1 percent rule

In Internet culture, a lurker is a person who reads discussions on a message board, newsgroup, chatroom, file sharing or other interactive system, but rarely or never participates actively.

Research indicates that lurkers make up over 90% of online groups. Lack of trust represents one of the reasons explaining lurking behavior.

The term dates back to the mid-1980s when bulletin board systems (BBS) were often accessed by a single phone line (frequently in someone’s home). There was an expectation that those who used a bulletin board would contribute to its content by uploading files and posting comments. Lurkers were viewed negatively, and might be barred from access if they did not contribute anything but kept the phone line tied up for extended periods. By contrast, many modern Internet communities advise newbies (new users) to lurk for some time to get a feel for the specific culture and etiquette of the community, lest they make an inappropriate or redundant comment, ask a Frequently Asked Question (FAQ), or incite a flame war (argument). This leads to the tongue-in-cheek command to ‘lurk more.’ The verb to ‘de-lurk’ means to start contributing actively to a community having been a lurker previously.

There are also some who lurk on a forum habitually, and rarely, if ever, contribute. It is generally difficult to guess how many such lurkers are present, due to their silence. In flame-wars, a participant who is losing an argument will sometimes claim to receive email support from lurkers, which may be unverifiably true, or a form of sockpuppetry (an online identity used for purposes of deception).

Lurking is not entirely free of its prior negative connotation from its BBS roots: Lack of participation may be validated by a user’s post count, which would indicate lurking tendencies if they have been around for a while with low participation. Having a lower post count in a forum may dissuade lurkers from participating in an active part of the forum populated with higher post-count users as a self-imposed form of rankism. If someone with a lower post count (whether a lurker or newbie) has a genuine question that is germane to the discussion and hasn’t been considered yet, but is not adding to the active discussion of veteran participants, they may simply be ignored even if they are not breaking any other rules. Users may ‘pad’ their post counts to avoid this appearance while still lurking as a whole, or enter into less heated topics until others start to recognize them.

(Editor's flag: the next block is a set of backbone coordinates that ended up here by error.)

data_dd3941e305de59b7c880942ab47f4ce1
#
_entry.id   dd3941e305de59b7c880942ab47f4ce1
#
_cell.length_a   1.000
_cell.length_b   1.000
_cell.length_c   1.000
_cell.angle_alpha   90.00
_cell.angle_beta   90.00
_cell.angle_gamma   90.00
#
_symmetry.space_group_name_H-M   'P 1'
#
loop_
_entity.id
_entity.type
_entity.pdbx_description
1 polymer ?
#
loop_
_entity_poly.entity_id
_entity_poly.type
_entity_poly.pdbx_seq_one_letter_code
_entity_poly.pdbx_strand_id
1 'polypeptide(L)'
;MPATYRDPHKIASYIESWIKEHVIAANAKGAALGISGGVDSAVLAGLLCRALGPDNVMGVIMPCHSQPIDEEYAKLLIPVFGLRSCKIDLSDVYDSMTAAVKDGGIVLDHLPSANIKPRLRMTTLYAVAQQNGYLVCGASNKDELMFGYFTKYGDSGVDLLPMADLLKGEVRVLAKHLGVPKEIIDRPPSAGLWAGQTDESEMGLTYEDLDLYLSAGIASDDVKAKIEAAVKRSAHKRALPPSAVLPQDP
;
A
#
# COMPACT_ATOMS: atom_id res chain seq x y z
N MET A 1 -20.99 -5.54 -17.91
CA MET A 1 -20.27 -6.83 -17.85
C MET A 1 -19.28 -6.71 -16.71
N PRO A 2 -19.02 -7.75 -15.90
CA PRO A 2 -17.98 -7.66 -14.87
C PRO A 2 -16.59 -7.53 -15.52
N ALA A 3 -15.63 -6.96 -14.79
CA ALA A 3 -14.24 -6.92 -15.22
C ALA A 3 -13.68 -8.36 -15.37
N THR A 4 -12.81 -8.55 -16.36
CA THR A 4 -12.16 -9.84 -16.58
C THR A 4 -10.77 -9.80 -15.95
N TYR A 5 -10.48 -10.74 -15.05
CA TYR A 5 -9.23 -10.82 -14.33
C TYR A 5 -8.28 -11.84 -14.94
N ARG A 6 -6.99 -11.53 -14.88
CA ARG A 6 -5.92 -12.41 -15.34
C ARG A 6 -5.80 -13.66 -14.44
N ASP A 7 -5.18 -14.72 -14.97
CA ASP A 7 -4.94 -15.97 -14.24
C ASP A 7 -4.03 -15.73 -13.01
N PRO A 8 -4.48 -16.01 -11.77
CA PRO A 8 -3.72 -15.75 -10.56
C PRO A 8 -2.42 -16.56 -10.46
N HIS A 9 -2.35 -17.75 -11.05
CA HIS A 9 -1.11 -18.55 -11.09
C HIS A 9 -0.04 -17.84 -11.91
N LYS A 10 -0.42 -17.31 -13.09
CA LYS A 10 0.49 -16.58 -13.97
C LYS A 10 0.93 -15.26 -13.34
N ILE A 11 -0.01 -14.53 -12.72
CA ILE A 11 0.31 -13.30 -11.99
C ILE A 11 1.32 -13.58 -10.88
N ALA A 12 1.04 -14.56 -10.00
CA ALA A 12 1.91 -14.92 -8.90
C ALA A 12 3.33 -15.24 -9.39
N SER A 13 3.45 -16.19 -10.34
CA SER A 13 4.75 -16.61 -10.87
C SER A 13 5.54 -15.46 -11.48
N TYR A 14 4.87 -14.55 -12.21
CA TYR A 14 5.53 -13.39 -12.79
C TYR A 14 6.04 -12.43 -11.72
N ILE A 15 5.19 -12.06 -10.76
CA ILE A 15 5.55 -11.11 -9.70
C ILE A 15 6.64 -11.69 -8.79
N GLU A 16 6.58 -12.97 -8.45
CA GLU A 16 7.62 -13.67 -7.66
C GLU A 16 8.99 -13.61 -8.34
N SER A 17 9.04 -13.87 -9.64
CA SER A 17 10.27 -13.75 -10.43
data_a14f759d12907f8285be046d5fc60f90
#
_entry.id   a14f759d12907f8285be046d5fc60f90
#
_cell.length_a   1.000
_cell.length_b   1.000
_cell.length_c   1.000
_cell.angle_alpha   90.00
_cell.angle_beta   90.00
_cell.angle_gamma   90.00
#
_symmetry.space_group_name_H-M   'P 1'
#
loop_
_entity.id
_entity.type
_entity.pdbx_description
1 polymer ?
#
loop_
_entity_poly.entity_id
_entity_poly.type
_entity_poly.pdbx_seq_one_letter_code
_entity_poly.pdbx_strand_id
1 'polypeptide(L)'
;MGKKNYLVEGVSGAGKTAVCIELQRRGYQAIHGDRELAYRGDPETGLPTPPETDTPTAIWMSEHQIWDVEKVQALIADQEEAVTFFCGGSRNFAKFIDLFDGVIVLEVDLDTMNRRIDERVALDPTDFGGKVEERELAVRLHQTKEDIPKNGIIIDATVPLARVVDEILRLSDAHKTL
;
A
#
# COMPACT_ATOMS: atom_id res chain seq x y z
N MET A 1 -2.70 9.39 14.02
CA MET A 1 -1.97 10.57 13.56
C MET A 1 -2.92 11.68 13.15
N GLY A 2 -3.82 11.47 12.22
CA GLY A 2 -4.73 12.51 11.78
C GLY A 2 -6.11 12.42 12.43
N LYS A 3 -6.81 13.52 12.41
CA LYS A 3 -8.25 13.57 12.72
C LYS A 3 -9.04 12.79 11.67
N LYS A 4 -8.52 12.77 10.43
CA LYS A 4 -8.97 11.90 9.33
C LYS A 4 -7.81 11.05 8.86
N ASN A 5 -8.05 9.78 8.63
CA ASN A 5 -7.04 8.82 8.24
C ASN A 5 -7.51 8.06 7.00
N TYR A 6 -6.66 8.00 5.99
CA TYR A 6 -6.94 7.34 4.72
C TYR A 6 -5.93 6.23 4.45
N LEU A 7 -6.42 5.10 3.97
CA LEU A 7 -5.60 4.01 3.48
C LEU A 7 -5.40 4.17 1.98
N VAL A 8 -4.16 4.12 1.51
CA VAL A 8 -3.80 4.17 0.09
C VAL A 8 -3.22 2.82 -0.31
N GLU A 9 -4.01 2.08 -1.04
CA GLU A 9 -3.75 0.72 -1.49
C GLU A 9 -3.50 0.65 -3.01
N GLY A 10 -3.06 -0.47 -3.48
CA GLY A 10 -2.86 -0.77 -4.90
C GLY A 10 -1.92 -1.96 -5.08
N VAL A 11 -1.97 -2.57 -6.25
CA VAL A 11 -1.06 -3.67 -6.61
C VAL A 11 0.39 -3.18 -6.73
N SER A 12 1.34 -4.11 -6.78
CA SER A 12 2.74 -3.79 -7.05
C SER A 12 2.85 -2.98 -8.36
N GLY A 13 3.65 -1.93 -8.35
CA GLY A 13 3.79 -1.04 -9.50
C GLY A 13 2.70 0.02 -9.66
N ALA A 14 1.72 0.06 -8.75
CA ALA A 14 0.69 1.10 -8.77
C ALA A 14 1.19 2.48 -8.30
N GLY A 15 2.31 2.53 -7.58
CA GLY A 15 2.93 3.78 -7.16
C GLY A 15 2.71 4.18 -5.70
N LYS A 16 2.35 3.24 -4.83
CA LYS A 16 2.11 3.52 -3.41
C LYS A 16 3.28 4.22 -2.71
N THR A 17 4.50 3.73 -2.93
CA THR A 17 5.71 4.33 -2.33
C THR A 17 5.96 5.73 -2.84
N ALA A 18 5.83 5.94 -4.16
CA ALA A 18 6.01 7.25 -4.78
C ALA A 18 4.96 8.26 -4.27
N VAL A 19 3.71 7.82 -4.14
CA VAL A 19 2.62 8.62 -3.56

Researchers who study online communities grapple with the potential negative implications of lurking. Specifically, the act of lurking, or ‘completely unobtrusive observation’ may provide insight into how individuals interact online by reading their posts or chats. However, if the researcher’s presence is detectable and individuals are able to see that someone is lurking rather than participating, they may feel that they are being spied on. Additionally, ethical issues may be apparent if lurking researchers ‘harvest’ or take posts/entries featured in chatrooms/online journals without asking for the individual’s consent. As a result, individuals in online communities may feel that they are experiencing private interactions, but a lurker may see it as a public space for observation.

Differing factors between communities can also create different lurking behaviors and patterns; topic, size, and traffic level all can affect the amount of lurking that occurs in a community. For example, as the number of members in a discussion list rises, the percentage of lurkers also rises. However, this may actually be a desired effect, as high posting levels could create chaos within the community if every member was posting daily.

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